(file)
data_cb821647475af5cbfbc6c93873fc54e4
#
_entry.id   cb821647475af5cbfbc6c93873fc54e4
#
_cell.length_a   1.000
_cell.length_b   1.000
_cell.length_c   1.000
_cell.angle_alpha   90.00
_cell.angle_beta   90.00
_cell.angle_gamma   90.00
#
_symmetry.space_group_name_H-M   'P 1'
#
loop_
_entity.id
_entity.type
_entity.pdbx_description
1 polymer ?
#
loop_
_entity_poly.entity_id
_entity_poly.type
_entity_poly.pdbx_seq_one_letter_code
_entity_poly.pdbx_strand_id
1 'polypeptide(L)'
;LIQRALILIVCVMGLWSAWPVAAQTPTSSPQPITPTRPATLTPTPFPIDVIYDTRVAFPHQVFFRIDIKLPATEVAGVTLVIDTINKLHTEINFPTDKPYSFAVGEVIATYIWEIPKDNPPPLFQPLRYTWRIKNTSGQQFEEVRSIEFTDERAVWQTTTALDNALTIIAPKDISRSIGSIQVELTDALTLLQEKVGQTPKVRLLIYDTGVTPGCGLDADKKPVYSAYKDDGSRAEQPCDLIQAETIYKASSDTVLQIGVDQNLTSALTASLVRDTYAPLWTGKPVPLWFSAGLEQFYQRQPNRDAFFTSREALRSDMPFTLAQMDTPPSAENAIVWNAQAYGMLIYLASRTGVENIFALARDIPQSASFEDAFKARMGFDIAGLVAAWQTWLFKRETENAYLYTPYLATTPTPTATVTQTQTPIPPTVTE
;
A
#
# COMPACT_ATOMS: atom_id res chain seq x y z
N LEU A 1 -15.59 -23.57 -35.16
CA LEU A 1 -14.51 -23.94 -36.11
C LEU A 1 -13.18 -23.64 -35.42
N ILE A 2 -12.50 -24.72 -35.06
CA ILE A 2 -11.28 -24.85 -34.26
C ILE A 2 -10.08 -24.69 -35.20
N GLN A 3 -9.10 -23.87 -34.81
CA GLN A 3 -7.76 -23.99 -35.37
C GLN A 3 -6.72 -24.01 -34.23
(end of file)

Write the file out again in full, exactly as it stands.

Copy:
data_cb821647475af5cbfbc6c93873fc54e4
#
_entry.id   cb821647475af5cbfbc6c93873fc54e4
#
_cell.length_a   1.000
_cell.length_b   1.000
_cell.length_c   1.000
_cell.angle_alpha   90.00
_cell.angle_beta   90.00
_cell.angle_gamma   90.00
#
_symmetry.space_group_name_H-M   'P 1'
#
loop_
_entity.id
_entity.type
_entity.pdbx_description
1 polymer ?
#
loop_
_entity_poly.entity_id
_entity_poly.type
_entity_poly.pdbx_seq_one_letter_code
_entity_poly.pdbx_strand_id
1 'polypeptide(L)'
;LIQRALILIVCVMGLWSAWPVAAQTPTSSPQPITPTRPATLTPTPFPIDVIYDTRVAFPHQVFFRIDIKLPATEVAGVTLVIDTINKLHTEINFPTDKPYSFAVGEVIATYIWEIPKDNPPPLFQPLRYTWRIKNTSGQQFEEVRSIEFTDERAVWQTTTALDNALTIIAPKDISRSIGSIQVELTDALTLLQEKVGQTPKVRLLIYDTGVTPGCGLDADKKPVYSAYKDDGSRAEQPCDLIQAETIYKASSDTVLQIGVDQNLTSALTASLVRDTYAPLWTGKPVPLWFSAGLEQFYQRQPNRDAFFTSREALRSDMPFTLAQMDTPPSAENAIVWNAQAYGMLIYLASRTGVENIFALARDIPQSASFEDAFKARMGFDIAGLVAAWQTWLFKRETENAYLYTPYLATTPTPTATVTQTQTPIPPTVTE
;
A
#
# COMPACT_ATOMS: atom_id res chain seq x y z
N LEU A 1 -15.59 -23.57 -35.16
CA LEU A 1 -14.51 -23.94 -36.11
C LEU A 1 -13.18 -23.64 -35.42
N ILE A 2 -12.50 -24.72 -35.06
CA ILE A 2 -11.28 -24.85 -34.26
C ILE A 2 -10.08 -24.69 -35.20
N GLN A 3 -9.10 -23.87 -34.81
CA GLN A 3 -7.76 -23.99 -35.37
C GLN A 3 -6.72 -24.01 -34.23